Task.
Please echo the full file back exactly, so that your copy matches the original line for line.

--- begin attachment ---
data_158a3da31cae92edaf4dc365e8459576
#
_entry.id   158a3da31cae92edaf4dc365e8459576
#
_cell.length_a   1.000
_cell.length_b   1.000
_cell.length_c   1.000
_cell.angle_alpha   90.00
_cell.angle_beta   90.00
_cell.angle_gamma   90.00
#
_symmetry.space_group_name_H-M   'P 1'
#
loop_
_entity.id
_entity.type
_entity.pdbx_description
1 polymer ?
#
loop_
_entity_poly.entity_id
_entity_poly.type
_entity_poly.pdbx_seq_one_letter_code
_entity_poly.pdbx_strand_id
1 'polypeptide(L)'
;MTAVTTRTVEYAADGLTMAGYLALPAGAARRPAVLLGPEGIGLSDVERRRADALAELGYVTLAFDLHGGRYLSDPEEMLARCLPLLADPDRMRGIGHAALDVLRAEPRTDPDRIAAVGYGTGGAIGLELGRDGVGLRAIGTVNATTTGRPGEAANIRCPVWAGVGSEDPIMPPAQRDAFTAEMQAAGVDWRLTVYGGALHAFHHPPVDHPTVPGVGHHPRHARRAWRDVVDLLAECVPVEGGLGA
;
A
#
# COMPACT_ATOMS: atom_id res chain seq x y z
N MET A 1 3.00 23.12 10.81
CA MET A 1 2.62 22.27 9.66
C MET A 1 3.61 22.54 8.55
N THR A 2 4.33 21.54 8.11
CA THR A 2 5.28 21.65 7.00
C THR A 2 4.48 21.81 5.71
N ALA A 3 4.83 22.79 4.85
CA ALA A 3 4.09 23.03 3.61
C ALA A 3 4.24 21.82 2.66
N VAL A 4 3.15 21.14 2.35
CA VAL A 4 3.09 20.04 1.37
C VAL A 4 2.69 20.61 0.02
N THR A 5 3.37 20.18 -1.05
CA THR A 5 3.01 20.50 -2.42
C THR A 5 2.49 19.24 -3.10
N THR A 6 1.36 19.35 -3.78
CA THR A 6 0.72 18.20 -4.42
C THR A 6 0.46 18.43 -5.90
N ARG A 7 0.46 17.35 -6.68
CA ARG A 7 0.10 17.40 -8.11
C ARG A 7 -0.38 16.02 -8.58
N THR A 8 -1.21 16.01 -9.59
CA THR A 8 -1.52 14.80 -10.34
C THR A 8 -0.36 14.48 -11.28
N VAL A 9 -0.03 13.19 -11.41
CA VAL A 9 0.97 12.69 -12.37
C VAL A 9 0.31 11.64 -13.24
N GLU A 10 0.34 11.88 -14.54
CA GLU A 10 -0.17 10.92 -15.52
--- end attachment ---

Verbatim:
data_158a3da31cae92edaf4dc365e8459576
#
_entry.id   158a3da31cae92edaf4dc365e8459576
#
_cell.length_a   1.000
_cell.length_b   1.000
_cell.length_c   1.000
_cell.angle_alpha   90.00
_cell.angle_beta   90.00
_cell.angle_gamma   90.00
#
_symmetry.space_group_name_H-M   'P 1'
#
loop_
_entity.id
_entity.type
_entity.pdbx_description
1 polymer ?
#
loop_
_entity_poly.entity_id
_entity_poly.type
_entity_poly.pdbx_seq_one_letter_code
_entity_poly.pdbx_strand_id
1 'polypeptide(L)'
;MTAVTTRTVEYAADGLTMAGYLALPAGAARRPAVLLGPEGIGLSDVERRRADALAELGYVTLAFDLHGGRYLSDPEEMLARCLPLLADPDRMRGIGHAALDVLRAEPRTDPDRIAAVGYGTGGAIGLELGRDGVGLRAIGTVNATTTGRPGEAANIRCPVWAGVGSEDPIMPPAQRDAFTAEMQAAGVDWRLTVYGGALHAFHHPPVDHPTVPGVGHHPRHARRAWRDVVDLLAECVPVEGGLGA
;
A
#
# COMPACT_ATOMS: atom_id res chain seq x y z
N MET A 1 3.00 23.12 10.81
CA MET A 1 2.62 22.27 9.66
C MET A 1 3.61 22.54 8.55
N THR A 2 4.33 21.54 8.11
CA THR A 2 5.28 21.65 7.00
C THR A 2 4.48 21.81 5.71
N ALA A 3 4.83 22.79 4.85
CA ALA A 3 4.09 23.03 3.61
C ALA A 3 4.24 21.82 2.66
N VAL A 4 3.15 21.14 2.35
CA VAL A 4 3.09 20.04 1.37
C VAL A 4 2.69 20.61 0.02
N THR A 5 3.37 20.18 -1.05
CA THR A 5 3.01 20.50 -2.42
C THR A 5 2.49 19.24 -3.10
N THR A 6 1.36 19.35 -3.78
CA THR A 6 0.72 18.20 -4.42
C THR A 6 0.46 18.43 -5.90
N ARG A 7 0.46 17.35 -6.68
CA ARG A 7 0.10 17.40 -8.11
C ARG A 7 -0.38 16.02 -8.58
N THR A 8 -1.21 16.01 -9.59
CA THR A 8 -1.52 14.80 -10.34
C THR A 8 -0.36 14.48 -11.28
N VAL A 9 -0.03 13.19 -11.41
CA VAL A 9 0.97 12.69 -12.37
C VAL A 9 0.31 11.64 -13.24
N GLU A 10 0.34 11.88 -14.54
CA GLU A 10 -0.17 10.92 -15.52